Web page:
At Sprout Social, our engineering team works in small units called “squads.” Each engineering squad works very closely to one another as they tackle building our product together day in and day out.

Working with these teams, we’ve noted a few of the ways that team members become beloved assets to their squads. As we strive to create a merit-based culture, we pay close attention to individuals who go beyond offering empty gestures and take the steps to reaching solutions.

So what are some key differences that separate these folks from others? “They are helpful” is the obvious answer, but there can be a lot of nuance around “being helpful.”

To explain this, we’ve defined a spectrum of five levels to being helpful:

Level 1: Have Fun With That

Struggling teammate: This project is killing me. It’s way harder than I thought.
Bad teammate: Have fun with that.

The lowest level on our spectrum is responding to any team member needing assistance with cynicism. There’s a small amount of humor and sympathy shared, but ultimately it’s more important to offer a solution rather than leave them hanging with a feeling of futility.

Level 2: Let Me Know How I Can Help

Struggling teammate: This project is killing me. It’s way harder than I thought.
Mediocre teammate: Wow, interesting. Well, let me know how I can help.

Hearing folks say “let me know how I can help” to their peers is common, yet counterintuitive as it’s not actually helpful. That’s why this ranks low on our spectrum.

Although it feels productive to say to a coworker, “let me know how I can help,” in actuality you’re resigning to the low-probability they will take you up on it.

Some may say this as a genuine offer, but we’ve observed that it’s more often used as an empty gesture. It’s rare that this type of response is followed up and therefore not the most useful way to approach a struggling team member.

Level 3: What Can I Do to Help?

Struggling teammate: This project is killing me. It’s way harder than I thought.
OK teammate: Wow, interesting. What can I do to help?
Struggling teammate: Hmm. Thanks for asking. Maybe you can pair with me later to look at it together?

At first glance, this offer seems the same as the previous. However, the subtle wording adjustment and framing it as a question makes all the difference.

The question demonstrates genuine desire to help and seek information about how to actively help in the moment. Many team members will consider this question seriously and answer honestly.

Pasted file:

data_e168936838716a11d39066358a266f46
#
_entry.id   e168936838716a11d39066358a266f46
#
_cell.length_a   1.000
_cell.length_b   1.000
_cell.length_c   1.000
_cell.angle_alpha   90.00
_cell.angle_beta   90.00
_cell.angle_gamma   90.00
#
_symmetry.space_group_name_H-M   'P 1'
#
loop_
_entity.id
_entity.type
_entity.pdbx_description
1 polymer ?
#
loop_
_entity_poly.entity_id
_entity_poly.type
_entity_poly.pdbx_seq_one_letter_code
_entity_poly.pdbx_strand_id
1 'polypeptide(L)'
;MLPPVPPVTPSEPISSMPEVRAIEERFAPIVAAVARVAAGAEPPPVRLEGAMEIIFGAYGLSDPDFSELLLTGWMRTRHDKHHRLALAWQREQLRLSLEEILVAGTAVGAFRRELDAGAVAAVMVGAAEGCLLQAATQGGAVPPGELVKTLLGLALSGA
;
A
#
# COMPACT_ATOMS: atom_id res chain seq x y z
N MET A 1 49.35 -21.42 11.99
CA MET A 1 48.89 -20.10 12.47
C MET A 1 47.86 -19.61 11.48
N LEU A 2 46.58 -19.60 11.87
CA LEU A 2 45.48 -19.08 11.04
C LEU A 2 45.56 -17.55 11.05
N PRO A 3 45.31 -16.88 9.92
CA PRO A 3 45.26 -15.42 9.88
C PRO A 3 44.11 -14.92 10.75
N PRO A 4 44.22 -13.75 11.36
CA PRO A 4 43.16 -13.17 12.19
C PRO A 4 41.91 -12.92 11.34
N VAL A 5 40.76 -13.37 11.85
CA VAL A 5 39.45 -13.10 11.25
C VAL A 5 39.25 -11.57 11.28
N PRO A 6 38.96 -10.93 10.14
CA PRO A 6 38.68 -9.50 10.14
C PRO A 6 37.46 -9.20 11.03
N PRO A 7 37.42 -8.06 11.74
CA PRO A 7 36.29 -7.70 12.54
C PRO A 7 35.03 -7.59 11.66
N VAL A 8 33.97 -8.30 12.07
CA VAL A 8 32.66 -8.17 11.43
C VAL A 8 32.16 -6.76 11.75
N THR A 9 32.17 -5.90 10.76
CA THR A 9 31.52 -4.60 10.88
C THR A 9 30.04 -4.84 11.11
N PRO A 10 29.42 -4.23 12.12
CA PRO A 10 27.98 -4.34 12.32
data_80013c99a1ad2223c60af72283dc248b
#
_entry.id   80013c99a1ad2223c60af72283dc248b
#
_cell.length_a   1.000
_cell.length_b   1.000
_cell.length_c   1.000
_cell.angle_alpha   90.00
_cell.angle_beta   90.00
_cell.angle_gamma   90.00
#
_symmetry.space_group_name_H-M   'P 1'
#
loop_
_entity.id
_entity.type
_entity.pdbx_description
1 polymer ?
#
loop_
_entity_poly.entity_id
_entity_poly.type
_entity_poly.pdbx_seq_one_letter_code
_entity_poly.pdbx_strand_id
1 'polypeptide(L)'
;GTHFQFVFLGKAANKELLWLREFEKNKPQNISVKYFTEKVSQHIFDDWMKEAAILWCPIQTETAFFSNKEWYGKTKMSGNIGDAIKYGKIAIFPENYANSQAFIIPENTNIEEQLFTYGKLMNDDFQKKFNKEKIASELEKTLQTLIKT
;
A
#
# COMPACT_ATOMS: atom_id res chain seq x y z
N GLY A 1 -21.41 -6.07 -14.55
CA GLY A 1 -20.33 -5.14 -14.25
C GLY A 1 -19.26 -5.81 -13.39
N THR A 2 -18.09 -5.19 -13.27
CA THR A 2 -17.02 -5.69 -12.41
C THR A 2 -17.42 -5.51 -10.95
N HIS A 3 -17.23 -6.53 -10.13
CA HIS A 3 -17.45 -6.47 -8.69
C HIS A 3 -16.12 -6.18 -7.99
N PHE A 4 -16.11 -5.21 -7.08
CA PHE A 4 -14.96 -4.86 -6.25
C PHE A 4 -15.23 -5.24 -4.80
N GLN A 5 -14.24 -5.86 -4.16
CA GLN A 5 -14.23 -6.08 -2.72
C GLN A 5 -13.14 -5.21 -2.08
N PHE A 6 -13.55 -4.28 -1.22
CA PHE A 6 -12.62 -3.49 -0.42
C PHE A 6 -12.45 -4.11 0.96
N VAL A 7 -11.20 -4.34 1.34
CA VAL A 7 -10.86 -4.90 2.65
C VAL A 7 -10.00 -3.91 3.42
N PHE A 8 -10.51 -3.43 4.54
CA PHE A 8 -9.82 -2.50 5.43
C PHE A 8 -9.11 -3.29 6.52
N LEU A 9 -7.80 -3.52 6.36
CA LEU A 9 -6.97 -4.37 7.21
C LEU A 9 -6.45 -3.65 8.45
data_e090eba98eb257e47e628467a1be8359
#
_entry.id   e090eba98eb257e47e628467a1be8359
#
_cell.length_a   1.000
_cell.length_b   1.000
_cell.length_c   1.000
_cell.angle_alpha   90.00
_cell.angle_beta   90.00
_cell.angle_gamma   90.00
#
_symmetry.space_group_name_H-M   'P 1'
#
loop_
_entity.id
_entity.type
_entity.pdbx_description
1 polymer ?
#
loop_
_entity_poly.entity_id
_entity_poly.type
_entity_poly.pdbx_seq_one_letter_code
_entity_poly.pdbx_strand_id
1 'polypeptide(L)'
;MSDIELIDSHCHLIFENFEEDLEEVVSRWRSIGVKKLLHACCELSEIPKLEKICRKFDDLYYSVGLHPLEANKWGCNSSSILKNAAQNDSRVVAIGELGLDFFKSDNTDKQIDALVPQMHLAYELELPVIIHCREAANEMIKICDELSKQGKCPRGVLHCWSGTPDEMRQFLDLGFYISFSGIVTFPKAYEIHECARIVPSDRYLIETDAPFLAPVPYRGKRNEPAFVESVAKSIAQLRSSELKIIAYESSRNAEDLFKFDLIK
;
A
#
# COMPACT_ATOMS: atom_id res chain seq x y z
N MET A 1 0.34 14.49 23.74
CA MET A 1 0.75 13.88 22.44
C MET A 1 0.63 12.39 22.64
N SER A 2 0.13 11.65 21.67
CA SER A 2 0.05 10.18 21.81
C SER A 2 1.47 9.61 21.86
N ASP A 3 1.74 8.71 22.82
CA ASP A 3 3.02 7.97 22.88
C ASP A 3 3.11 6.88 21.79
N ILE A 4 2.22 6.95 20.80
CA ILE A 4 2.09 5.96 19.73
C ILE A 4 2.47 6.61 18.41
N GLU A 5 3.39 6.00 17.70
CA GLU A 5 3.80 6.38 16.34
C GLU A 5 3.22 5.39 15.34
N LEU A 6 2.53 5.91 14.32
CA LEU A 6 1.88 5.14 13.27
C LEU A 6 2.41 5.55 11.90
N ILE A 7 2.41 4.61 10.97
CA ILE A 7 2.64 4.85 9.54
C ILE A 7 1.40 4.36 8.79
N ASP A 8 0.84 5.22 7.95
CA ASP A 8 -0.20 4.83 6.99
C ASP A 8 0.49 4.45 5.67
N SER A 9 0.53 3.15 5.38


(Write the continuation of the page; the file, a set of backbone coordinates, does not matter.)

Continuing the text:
That said, this is still not what we’d consider the ideal way to help your team. Many find it difficult to articulate how exactly they can be helped.

Level 4: “What If I ______ (Fill in the Blank)?

Struggling teammate: This project is killing me. It’s way harder than I thought.
Great teammate: I see. What if I took part of the project on for you?
Struggling teammate: That’d be awesome! You’re the best.

On the high end of our “helping your team” spectrum is offering a team member a specific way you can help them.

Let’s compare this method with the “let me know how I can help” from No. 2. The problem with saying “let me know how I can help” is that it leaves the burden of figuring out the best course of action on the individual that needs the help. They already have a lot on their plate, yet you’re asking them to figure out how you can get involved, which presents an additional effort to them.

In job interviews, there is a success principle: It’s not the company’s job to figure out how the candidate (i.e. you) may be a fit to the company based on your skills. Instead, it’s the candidate’s responsibility to figure out how you fit what the company needs and what problems the company is trying to solve.

If you’re interested in being viewed as a great asset to your team, take the initiative to figure out how you can help.

Level 5: Just Help, Without Seeking Recognition, Credit or Even Explicit Permission

Ideal teammate: You recognize a teammate is struggling with a project and proactively help push it forward.

We discussed how the previous method seeks permission and therefore causes cognitive burden to the person that needs help.

At Sprout Social, we sometimes use a metaphor, “mopping the floor when no one is watching,” to describe folks that help behind the scenes. We consider the pinnacle of helping your team as doing so “behind the scenes”—observing and empathizing with team members that need help, figuring out ways to be helpful and actively taking the steps to reach a solution.